The Nature Explore Classroom at
Keystone Learning Academy
Keystone Learning Academy’s natural playground was built in a day by a community who came together to make the children’s dreams a reality.
The journey started with a vision to become a Reggio Emilia inspired child development center. The entire center was undergoing a transformation, creating an environment in which children are seen as competent and capable and adding natural, loose parts to the classrooms. The next step was to take these principles outside.
During a classroom study about natural playgrounds, the children were asked what they might like on their playground. At first the children had trouble dreaming about what a natural playground would look like and asked only for traditional equipment like the ones that had just been removed. Keystone is located in the heart of an urban neighborhood of Louisville, Kentucky and the children have little exposure to natural spaces.
To deepen their vision, the teachers planned a field trip to a natural playground at St Francis School, a preschool in a rural setting. The St Francis children invited their new friends to roll down a hill with them, but having no experience with the art of rolling, the Keystone children only scooted, feet first. Following the trip, the children’s wish list changed dramatically – trees to climb, a hill to roll down and “lots of sand” to dig in.
Wes Worley donated his time and skills to create architectural plans based on the children’s playground designs and the concept plan created by the Nature Explore program. Through Metro United Way’s Volunteer Connection Center and GE’s ongoing commitment to building better communities, a huge volunteer effort by GE Appliances created earth features, planted sod, ran water lines as well as built onsite and installed garden beds, storage, tables, climbing structures, and an entryway, all in a single day. In addition to building the playground, the over 500 GE employees revitalized the surrounding neighborhood. Other community partners included Community Coordinated Child Care (4-C) who served as advisors and co-planners for the project and Bernheim Arboretum and Research Forest who offered expertise and donated trees through their Children at Play Initiative.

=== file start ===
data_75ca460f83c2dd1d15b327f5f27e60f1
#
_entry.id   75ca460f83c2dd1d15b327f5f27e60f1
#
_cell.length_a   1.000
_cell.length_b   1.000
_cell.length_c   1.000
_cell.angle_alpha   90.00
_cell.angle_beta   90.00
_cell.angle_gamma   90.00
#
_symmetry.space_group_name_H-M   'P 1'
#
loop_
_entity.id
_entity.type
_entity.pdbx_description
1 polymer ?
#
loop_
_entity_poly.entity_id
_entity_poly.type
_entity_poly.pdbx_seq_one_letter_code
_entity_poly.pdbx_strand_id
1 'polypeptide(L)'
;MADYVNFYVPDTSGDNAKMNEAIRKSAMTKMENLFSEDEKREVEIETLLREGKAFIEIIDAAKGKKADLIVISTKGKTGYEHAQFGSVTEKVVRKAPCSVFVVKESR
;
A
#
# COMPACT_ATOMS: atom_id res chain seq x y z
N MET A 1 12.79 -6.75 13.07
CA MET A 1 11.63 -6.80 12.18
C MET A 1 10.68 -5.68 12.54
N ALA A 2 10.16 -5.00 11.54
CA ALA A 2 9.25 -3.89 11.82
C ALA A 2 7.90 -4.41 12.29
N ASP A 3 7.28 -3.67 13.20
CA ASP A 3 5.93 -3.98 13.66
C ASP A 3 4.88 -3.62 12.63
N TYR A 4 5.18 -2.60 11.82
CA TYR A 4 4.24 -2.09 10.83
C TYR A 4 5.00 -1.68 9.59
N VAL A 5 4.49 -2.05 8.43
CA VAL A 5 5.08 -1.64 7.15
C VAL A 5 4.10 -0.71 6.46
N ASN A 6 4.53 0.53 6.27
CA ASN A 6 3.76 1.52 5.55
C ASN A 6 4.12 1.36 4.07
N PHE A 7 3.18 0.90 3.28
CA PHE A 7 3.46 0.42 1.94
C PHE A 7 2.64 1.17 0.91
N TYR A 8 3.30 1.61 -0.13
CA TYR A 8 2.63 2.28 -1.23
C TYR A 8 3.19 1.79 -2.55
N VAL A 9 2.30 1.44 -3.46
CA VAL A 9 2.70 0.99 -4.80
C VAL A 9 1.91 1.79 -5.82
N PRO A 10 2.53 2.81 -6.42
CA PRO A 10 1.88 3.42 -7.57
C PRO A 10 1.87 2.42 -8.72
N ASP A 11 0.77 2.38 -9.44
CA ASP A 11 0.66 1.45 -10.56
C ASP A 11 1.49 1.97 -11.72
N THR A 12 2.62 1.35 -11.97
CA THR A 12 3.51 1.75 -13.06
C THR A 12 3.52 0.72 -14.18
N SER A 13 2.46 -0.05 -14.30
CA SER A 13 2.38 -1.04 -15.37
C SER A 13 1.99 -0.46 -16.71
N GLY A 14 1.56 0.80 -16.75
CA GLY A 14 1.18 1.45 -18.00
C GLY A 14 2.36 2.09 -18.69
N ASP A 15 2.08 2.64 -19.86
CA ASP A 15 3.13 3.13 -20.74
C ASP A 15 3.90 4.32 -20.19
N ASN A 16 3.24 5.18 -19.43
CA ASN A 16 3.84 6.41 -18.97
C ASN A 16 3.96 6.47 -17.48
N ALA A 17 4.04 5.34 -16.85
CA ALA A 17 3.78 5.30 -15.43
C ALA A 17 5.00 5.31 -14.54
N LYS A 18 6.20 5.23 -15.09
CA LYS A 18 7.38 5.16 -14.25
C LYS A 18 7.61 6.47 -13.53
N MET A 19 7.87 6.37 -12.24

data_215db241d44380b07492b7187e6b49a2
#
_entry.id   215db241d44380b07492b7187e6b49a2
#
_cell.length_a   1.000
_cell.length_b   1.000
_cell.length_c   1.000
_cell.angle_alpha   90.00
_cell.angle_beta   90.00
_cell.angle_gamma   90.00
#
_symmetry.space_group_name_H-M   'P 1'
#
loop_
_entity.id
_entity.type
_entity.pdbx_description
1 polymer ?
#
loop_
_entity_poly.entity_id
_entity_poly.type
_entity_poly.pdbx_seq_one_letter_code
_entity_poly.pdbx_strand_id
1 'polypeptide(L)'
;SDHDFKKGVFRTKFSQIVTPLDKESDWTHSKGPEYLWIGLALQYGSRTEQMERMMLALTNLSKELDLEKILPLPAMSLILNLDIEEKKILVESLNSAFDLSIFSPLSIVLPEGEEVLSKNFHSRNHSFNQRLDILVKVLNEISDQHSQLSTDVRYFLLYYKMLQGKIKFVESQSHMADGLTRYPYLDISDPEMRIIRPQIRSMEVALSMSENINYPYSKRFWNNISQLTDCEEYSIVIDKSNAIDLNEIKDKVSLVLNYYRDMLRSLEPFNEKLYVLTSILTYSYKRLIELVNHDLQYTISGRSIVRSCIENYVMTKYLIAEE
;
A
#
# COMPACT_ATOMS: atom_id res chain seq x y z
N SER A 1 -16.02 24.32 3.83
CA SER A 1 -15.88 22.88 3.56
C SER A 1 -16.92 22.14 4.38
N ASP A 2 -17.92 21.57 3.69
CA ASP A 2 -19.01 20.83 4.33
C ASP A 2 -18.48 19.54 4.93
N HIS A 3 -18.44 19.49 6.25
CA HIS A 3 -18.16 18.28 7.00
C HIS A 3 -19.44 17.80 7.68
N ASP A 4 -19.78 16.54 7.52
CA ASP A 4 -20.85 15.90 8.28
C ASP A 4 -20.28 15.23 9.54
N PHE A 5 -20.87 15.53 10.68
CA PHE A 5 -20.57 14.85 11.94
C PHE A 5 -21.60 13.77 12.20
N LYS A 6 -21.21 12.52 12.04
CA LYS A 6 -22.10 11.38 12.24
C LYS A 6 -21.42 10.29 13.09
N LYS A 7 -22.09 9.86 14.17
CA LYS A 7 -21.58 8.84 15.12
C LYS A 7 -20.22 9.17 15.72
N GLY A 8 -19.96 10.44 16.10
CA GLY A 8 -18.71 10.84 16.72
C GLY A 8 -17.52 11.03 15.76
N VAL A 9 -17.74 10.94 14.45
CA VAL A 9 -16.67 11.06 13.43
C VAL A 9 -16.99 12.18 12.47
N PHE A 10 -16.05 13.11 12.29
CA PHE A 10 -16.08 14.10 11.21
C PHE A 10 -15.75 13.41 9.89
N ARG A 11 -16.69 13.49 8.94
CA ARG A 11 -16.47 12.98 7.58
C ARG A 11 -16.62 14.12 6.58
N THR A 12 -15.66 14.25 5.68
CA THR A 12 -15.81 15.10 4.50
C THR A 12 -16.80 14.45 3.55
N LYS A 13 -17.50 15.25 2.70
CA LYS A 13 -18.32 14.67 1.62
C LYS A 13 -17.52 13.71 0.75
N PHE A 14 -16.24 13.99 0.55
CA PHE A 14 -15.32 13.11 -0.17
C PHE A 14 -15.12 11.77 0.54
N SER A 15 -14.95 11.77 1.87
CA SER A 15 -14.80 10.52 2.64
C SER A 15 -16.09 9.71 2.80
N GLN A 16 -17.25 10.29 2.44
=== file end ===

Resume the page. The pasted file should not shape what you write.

Keystone’s natural playground features a small hill, a stage for performance, a music wall, a water table, a triangle of stacked logs for climbing and jumping, a building area with tree cookies and other loose parts, a bike path, garden beds for flowers and vegetables, native trees, a sand and dirt-digging area surrounded by rings of tree stumps for climbing and balance, an art area, an entryway constructed of limbs and one of the children’s very favorites, a mud kitchen complete with running water. To celebrate the completion of the project, the children of Keystone invited their St Francis friends to visit the playspace and roll down the new hill together.
Keystone Learning Academy is a part of the Excellence Academy, a program possible through a partnership with Metro United Way, Community Coordinated Child Care (4-C) and the Lift a Life Foundation. The natural playground was generously funded by the James Graham Brown Foundation.